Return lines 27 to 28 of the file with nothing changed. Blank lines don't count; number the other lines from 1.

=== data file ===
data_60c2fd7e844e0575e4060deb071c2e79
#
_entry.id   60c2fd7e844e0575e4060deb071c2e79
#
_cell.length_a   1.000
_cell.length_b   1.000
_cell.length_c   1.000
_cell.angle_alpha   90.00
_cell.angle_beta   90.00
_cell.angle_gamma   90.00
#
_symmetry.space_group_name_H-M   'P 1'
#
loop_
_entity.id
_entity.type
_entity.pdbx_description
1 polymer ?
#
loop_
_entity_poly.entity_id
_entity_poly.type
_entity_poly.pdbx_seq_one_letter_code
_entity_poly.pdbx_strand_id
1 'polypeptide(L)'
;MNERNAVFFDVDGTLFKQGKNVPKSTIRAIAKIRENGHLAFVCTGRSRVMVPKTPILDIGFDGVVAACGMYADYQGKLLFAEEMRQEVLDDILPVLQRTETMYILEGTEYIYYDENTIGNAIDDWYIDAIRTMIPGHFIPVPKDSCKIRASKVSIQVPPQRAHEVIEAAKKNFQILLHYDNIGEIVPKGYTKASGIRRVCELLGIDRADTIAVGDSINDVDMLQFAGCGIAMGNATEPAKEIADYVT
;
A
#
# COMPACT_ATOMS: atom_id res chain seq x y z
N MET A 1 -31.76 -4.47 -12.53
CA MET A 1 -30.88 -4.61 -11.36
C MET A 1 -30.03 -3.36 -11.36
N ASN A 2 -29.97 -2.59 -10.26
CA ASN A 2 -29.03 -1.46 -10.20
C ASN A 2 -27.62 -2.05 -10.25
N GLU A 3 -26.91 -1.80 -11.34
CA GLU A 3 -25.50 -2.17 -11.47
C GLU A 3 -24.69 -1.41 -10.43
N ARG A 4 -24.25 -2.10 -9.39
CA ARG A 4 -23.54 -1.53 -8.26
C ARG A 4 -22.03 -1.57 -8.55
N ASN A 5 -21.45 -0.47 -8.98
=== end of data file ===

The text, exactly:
;
A